Anthony Pavlick taught Agriculture to the boys in my seventh grade at Mentone School in Mentone, Indiana. He stayed in town just one year, never to be heard from again, until I found him on Facebook recently. Today is his 86th birthday. He ended up as an economics professor at the University of Wisconsin, has been retired for some time, but is still active and sharp.
One night back in the spring of 1952 he was hanging out at a Boy Scout meeting; these meetings were held in an upstairs room at the Methodist church on Main Street. When we had a break Mr. Pavlick -- as I called him then -- happened to be sitting next to me on a raised platform at the rear of the room. He was saying something to the effect that he recognized that I was bored with school and bored with Mentone and that I needed to realize that there was a great big world out there and that someday I would be free to explore it however I wanted to explore it. I was hearing him but I wasn't really listening, partly because my buddy Nick, a couple years older than me, had a pack of cigarettes, and he was over by the door waiting for me to join him for a sneaked smoke; and partly because Mr. Pavlick was trying to get me to think, to consider my future, and thinking wasn't something I was good at. I don't remember how I finally got myself away from my favorite teacher.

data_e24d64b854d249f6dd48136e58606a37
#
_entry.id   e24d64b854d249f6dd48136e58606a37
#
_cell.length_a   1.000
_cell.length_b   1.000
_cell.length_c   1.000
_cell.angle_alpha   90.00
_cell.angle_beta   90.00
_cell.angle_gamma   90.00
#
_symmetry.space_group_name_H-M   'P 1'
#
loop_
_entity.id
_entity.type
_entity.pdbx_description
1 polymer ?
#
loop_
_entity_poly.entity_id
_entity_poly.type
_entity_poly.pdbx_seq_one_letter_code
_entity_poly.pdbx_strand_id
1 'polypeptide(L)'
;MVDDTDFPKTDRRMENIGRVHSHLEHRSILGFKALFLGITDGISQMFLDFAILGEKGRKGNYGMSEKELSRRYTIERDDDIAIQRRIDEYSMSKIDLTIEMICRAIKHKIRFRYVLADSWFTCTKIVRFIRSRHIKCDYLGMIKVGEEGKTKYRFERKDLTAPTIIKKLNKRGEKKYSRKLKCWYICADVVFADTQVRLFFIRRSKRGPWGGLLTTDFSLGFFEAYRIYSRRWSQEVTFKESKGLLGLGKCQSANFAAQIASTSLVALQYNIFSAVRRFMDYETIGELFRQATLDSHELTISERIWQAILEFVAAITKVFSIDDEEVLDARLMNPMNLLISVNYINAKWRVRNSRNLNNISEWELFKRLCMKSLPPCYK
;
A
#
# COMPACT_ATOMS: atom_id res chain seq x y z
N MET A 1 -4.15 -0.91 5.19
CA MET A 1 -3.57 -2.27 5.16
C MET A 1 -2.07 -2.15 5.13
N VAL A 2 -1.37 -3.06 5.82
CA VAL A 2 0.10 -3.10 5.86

"We ain't got much time left," Nick said. "Let's just hide behind the altar downstairs."
The church downstairs was dark. What a good idea! We lit up, puffed away, and were chatting sotto voce. But not sotto voce enough. The Scout Master, Mr. Wayne Tombaugh, was suddenly glaring down at us from his adult height. Even in the dim light we could make out his anger-reddened face. He reached a pointing finger toward the door. "Out!" he ordered. "You should be ashamed of yourselves! Smoking! Smoking even in a church! On an altar! YOU ARE KICKED OUT OF SCOUTS!!!! RIGHT NOW!!! OUT!!!"
Our scout pack, obviously, was administered as a tyranny.
But I never forgot the gist of what Mr. Pavlick had said. I missed him when he left town and came to appreciate that this handsome man had tried to reach through to a kid who was, he could see, bored beyond bored.
I thanked him recently, on Facebook, fifty-seven years later.
(And in a subsequent post I'll relate the circumstances a few years later when Mr. Tombaugh practically begged me to re-join the Boy Scouts of America.)
(And this is my one hundredth post!)